Unfortunately, the one trouble with this added strength is that Slickshot Show-Off is rather expensive. Accounting for almost half the deck’s cost on its own, four copies of this card will set you back $60. Unfortunately, since they’re so key to the deck’s latest iteration, it’s hard to do without them in the current metagame 

Despite the added cost, the latest iteration of mono-red is well worth the cost of admission. While it’s not topping every best-of-three tournament, it’s still a cheap and efficient force to be reckoned with. Thankfully, once rotation happens in August, you won’t have to part with many of the deck’s most expensive cards, so the investment should be somewhat secure.

Read More: The Best Standard Decks in MTG!

Bonus: Bant Toxic

Bant Toxic

With variants of this starting at around $200 bant Toxic is unfortunately a fair bit more expensive than Mono Red. If you’re looking for a more competitive best for Best-of-Three matchups, however, this deck is arguably your best bet. Boasting a compelling and unique game plan on a budget, it’s no wonder that Bant Toxic is so popular right now.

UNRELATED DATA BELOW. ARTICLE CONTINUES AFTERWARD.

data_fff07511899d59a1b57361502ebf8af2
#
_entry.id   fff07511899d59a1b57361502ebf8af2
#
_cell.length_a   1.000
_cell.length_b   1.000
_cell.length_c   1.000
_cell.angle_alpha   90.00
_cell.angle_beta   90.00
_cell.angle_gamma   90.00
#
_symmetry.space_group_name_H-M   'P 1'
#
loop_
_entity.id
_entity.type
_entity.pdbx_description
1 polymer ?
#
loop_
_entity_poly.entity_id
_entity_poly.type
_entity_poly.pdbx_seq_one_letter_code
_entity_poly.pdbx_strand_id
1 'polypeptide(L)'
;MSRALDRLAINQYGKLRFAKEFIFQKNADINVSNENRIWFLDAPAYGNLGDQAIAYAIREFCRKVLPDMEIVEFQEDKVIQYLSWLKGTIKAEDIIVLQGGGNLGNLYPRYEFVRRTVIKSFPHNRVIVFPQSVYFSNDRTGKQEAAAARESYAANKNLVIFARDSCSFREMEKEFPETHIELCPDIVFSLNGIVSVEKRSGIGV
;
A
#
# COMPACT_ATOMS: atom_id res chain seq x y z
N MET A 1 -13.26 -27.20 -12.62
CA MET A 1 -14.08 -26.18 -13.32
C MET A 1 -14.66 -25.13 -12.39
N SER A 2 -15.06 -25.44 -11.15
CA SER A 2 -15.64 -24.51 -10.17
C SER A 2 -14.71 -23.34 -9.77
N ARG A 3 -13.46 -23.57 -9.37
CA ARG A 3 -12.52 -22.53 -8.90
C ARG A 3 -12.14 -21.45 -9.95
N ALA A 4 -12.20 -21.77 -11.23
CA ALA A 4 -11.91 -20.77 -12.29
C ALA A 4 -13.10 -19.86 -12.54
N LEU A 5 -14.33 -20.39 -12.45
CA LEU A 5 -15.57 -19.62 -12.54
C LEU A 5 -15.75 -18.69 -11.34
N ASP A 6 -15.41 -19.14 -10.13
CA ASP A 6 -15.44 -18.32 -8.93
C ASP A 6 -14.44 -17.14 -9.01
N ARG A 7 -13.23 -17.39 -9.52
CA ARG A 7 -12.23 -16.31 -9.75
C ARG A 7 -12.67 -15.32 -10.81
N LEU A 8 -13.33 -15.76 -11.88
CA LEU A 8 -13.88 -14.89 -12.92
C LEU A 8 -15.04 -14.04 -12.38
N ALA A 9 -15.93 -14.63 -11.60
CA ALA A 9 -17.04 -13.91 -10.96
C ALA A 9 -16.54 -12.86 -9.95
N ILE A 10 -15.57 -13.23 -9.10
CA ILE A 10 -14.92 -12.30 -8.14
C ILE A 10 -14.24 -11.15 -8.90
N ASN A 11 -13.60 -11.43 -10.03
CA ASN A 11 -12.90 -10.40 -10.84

At its core, this Bant deck unsurprisingly revolves around the Toxic mechanic from Phyrexia: All Will Be One. Only requiring ten poison counters to win, this deck threatens an incredibly aggressive strategy that life gain can’t avoid. For further strategic variety, Venerated Rotpriest threatens wins without even attacking.

Within the deck, the majority of cards, such as Venerated Rotpriest are rather inexpensive. Similar in price to Skrelv, Defector Mite and March of Swirling Mist these cards all cost around $5.50 – $7. Thankfully, while a playset of each of these is advised, the rest of the deck is practically Draft chaff!